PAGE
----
Um…but another recent study showed that “despite the Millennial reputation for inclusiveness, young white Americans don’t have especially multicultural friend groups.” In fact, two-thirds (68 percent) of whites age 18-34 say, “they overwhelmingly associate with other whites.”

By the way, the same is true of just 37 percent of Millennial Hispanics and 36 percent of Millennial blacks.

So this might take a while.

 


The Paranoia Cha Cha

Recently, I wrote about the fear and loathing that many Americans have for immigrants in general and for Latino immigrants in particular.

fearfear

Hispanic immigrants are, to hear some people talk, hell-bent on bringing death and destruction across the border. Well, as we all know (or should know), immigration — both legal and undocumented — is way down over the past few years. So that surge at the border is greatly exaggerated.

Furthermore, numerous studies have found that “immigrants—regardless of nationality or legal status—are less likely than the native population to commit violent crimes or to be incarcerated.”

The nativist ignores that part about “regardless of nationality or legal status,” and says, “Well, sure. Those good immigrants from Europe and maybe India aren’t committing crimes. It’s the illegals!”

Sorry, but the data shows that while the undocumented population more than tripled between 1990 and 2013, the violent crime rate declined 48 percent. And violent crime continues to go down across America.

In addition, a separate paper explains that it’s not “well-behaved, high-skilled immigrants from India and China offsetting misdeeds of Latin American newcomers.” The study shows that “for every ethnic group without exception, incarceration rates among young men are lowest for immigrants.” And in a stat sure to annoy conservative alarmists, this “holds true especially for the Mexicans, Salvadorans, and Guatemalans who make up the bulk of the undocumented population.”

Digging deeper into the data, we find that immigrant adolescents — often portrayed in the media as a swarm of Latin King gangbangers — are in fact, “statistically less likely to engage in delinquent behaviors, such as fighting, selling drugs, binge drinking, carrying guns, or using marijuana and other illegal drugs” than their peers.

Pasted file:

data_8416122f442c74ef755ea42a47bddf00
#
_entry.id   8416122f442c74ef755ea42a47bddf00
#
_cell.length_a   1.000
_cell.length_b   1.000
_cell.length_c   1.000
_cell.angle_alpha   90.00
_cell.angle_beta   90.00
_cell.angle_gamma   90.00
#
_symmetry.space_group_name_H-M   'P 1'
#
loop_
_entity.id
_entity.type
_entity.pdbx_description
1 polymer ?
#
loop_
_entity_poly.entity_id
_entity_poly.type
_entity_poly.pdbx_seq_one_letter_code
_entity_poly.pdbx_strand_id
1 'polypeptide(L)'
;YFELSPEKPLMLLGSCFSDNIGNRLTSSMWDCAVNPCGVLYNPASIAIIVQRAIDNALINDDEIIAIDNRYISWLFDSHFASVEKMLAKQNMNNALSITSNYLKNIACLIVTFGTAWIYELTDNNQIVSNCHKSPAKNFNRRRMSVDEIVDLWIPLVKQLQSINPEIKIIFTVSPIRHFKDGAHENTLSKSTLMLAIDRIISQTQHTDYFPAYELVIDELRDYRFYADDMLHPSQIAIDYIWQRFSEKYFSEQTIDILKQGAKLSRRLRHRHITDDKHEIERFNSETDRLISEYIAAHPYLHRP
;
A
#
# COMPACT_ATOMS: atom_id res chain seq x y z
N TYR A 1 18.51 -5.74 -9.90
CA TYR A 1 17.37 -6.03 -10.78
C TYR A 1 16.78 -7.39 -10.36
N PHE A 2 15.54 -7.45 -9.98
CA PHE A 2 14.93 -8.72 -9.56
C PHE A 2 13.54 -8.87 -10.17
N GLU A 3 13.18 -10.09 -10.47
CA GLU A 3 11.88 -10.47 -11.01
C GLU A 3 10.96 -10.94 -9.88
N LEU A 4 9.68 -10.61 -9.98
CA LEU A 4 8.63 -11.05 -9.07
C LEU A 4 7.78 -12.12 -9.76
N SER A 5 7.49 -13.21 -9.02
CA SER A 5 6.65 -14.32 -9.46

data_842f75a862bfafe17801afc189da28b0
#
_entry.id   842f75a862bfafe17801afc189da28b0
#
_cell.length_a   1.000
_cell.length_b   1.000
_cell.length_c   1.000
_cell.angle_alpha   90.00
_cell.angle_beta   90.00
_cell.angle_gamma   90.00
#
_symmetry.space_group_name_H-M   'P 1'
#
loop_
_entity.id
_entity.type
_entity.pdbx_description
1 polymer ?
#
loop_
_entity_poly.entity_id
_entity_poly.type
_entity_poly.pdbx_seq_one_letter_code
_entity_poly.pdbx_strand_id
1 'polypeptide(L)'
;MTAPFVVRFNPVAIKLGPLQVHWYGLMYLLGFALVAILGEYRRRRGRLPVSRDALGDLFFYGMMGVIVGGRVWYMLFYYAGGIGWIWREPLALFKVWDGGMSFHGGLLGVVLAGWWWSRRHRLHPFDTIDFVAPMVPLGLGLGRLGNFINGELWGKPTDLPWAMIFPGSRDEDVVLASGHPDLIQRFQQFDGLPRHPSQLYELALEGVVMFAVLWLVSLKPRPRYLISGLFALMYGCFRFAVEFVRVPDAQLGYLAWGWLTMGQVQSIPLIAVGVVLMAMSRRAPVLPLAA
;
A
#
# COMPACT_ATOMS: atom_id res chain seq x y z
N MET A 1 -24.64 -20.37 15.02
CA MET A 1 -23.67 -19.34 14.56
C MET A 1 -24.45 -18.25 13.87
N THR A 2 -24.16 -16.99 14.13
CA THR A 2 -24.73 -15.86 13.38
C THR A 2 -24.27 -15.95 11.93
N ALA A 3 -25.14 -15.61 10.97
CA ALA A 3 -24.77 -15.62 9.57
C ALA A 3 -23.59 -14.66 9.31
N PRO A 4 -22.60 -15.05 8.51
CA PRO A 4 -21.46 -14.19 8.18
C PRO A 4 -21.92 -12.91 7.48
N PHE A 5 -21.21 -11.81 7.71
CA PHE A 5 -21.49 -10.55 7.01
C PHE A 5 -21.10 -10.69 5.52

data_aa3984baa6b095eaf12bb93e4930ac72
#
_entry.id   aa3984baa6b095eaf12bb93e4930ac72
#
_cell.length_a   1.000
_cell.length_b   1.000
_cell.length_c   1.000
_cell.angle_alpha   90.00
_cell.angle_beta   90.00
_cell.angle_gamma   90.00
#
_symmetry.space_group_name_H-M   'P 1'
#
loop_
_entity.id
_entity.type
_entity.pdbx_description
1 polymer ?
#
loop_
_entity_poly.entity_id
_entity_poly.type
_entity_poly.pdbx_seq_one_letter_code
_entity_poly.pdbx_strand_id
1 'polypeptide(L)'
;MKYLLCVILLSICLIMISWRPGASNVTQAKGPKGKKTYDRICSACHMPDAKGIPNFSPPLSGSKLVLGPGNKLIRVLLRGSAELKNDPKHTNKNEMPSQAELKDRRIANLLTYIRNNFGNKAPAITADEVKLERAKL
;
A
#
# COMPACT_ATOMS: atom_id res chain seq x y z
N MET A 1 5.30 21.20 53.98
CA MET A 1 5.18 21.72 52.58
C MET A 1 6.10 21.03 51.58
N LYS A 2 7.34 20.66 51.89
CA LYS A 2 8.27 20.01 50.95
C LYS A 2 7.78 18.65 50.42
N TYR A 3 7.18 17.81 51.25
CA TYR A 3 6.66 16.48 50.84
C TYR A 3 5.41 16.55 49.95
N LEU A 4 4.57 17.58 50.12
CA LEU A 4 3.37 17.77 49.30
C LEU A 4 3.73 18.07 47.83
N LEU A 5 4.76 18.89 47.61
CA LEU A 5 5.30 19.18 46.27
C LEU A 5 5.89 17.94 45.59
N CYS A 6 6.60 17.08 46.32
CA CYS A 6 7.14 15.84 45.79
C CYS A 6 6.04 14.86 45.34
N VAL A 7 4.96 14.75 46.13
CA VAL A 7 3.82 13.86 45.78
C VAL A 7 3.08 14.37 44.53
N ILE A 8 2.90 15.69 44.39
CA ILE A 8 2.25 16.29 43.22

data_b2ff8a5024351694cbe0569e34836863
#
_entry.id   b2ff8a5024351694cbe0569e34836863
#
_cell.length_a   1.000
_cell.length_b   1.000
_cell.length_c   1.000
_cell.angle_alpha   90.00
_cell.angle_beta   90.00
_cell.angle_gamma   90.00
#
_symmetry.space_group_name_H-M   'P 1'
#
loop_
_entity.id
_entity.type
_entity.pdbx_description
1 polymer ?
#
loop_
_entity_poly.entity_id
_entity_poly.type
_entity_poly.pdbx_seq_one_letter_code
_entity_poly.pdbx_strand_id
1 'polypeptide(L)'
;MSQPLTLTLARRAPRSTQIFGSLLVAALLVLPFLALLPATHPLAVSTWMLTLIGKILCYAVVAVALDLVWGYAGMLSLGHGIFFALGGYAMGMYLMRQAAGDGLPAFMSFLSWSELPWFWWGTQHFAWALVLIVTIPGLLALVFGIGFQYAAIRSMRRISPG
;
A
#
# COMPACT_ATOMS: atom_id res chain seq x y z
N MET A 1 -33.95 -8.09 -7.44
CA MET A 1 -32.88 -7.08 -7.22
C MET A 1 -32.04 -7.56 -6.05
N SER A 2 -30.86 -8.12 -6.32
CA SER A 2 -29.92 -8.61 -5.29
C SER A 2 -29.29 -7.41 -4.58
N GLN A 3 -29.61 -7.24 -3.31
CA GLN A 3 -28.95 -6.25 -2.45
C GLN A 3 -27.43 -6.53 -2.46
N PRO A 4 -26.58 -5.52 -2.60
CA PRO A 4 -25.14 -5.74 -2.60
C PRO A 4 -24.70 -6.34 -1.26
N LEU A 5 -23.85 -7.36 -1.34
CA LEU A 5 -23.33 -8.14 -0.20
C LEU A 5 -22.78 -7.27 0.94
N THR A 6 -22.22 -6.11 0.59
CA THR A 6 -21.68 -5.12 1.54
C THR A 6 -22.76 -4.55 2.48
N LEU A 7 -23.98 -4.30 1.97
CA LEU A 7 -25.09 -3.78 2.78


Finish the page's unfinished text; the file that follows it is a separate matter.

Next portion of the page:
So if immigrants — even the undocumented Hispanic ones — aren’t committing all these crimes, who is? Or to paraphrase a not-so-wise man, “Who is doing all the raping?”

The answer seems to be, “Americans.” The immigrant boogeyman is no match for born-and-bred craziness.

Now, if we eliminate the immigrant subcategory and look at crime rates among Hispanics, we get a more nuanced picture.

A study shows that Latinos made up about 16.6 percent of all arrests, comparable to our percentage of the US population. We are sadly overrepresented in some categories (e.g., motor vehicle theft) and underrepresented in others (e.g., there are few Latino embezzlers). One stat I found interesting is that Hispanics have a very low rate of offenses against family members and children (6.2 percent of all arrests). Clearly, the legendary emphasis that Latinos place on family isn’t just talk.

In any case, one of the more disturbing aspects of the study is the following: For all the fears that white people have about being victims of crime (often at the hands of some swarthy minority), it is Hispanics who should be concerned.

For example, the homicide rate for Latinos is double the rate for white people.

And Latinos experience a higher rate of hate crime than whites or blacks. The data shows that the rate of hate crime incidents against Latinos is slightly higher than the rate for blacks. And the Hispanic rate is more than triple that of whites.

So perhaps it is we Latinos who should be saying, “Crime is out of control” and locking ourselves up in gated communities.

Hey, don’t rule it out.

 

 


Like a Burst Piñata

Say you open a small business. You run it for a few years, do pretty well, and always pay your debts (especially the rent) on time.

Then you arrive at work one morning to find a bulldozer parked in the pile of rubble that used to be your store.

pinata wreckage

You might get the impression that something was slightly amiss.

Well, recently, a piñata store in Austin was demolished, without the storeowners’ knowledge and with their possessions still inside. The storeowners, who are Latino, say that the greedy landlords bulldozed the store because they could get more money from the tech companies that are moving into the area.

The storeowners had a lease through 2017 and had just paid the rent for the upcoming month. When confronted about their reckless destruction of the store, one of the landlords (yes, a rich white guy) used the term “roaches” to describe the storeowners. Remember that the storeowners are Hispanic. Clearly, the term “roaches” was not an accident.